Innovation is at the center of what happens every day across the medical center—physicians problem-solve to treat rare diseases, researchers work on developing new drugs, and college students dream up devices to help young people with mobility issues.
During last year’s strategic planning process, leaders from across the Texas Medical Center and Houston unanimously agreed that those great minds should have access to the resources and funding needed to help translate ideas into commercial products. Many exceptional inventors and entrepreneurs take their product ideas to the East or West Coast, where resources and funding are more readily available. And some great ideas never make it that far.
“While there have been great efforts to really help spur entrepreneurship in the city, very little money or resources have been dedicated to it in the same way as has been done in places like Boston, San Francisco, New York and Chicago,” said Texas Medical Center Executive Vice President and Chief Operating Officer, William F. McKeon.
“Studies show the ratio of research dollars spent to commercial dollars spent,” he said. “The top areas of the country—like California or Boston—have a 6-to-1 ratio or 8-to-11 ratio, respectively. Texas has a 24-to-1 ratio. So while we’re blessed by having this great campus with all these great assets, until now, we really had not dedicated the resources and time and money to coalesce that into one space.”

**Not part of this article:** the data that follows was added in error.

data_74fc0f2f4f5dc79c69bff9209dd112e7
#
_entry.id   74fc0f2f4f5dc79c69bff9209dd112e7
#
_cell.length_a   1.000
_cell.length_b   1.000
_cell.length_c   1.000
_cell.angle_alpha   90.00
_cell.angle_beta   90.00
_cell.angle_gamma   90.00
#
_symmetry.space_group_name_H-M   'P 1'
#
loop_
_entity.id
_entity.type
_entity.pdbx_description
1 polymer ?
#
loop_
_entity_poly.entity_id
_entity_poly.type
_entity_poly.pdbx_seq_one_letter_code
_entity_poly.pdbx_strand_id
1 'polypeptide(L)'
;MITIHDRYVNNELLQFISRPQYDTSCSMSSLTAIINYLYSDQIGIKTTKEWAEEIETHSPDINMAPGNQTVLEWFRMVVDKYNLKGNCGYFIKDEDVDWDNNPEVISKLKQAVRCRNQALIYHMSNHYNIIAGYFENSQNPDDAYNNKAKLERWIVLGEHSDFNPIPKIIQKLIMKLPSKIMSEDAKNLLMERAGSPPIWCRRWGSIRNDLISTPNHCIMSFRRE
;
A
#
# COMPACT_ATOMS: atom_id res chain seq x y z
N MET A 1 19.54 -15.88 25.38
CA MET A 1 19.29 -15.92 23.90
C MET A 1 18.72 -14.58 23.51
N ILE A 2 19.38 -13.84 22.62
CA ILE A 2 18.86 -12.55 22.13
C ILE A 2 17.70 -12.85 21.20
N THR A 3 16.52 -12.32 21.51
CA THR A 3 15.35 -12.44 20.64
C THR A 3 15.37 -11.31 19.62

Some of the most renowned life science clusters in the world are home to successful accelerators and incubators, added McKeon. In order for the Texas Medical Center to fulfill its charter, and also help retain and attract new talent to the city, it became clear that the community would need to collaboratively develop the space and resources to help great ideas reach the market.
“As part of the strategic planning process, there were five institutes that were identified as really straw proposals, the areas where we knew great research institutions around the world were really driving hard,” said Texas Medical Center President and Chief Executive Officer Robert C. Robbins. “So we set out looking across these five institutes—genomics, health policy, innovation, regenerative medicine and clinical research—and innovation was rated as the most important to member institution leadership.”
The Innovation Institute design team was formed to help give shape to the vision.
“One of the recommendations that came from the strategic planning process was to create a space that would be a convening place for the bringing together of pharma with medical scientists and entrepreneurs,” said George McLendon, Ph.D., the Howard R. Hughes Provost and Professor of Chemistry at Rice University. McLendon served as co-chair of the Texas Medical Center’s Innovation Institute design team.
“So the Innovation Institute space is the physical embodiment of that vision,” he said. “As valuable as the space is, the people who create the innovation are the most important ingredient for success in building new companies that translate our basic research to sustainable clinical practice.”
The October 9 launch of the accelerator—known as TMCx—marked the first of many programs and offerings for the Innovation Institute. Housed on the John P. McGovern campus (in the former Nabisco factory), the accelerator will offer young companies the resources and expertise they need to help mature their ideas.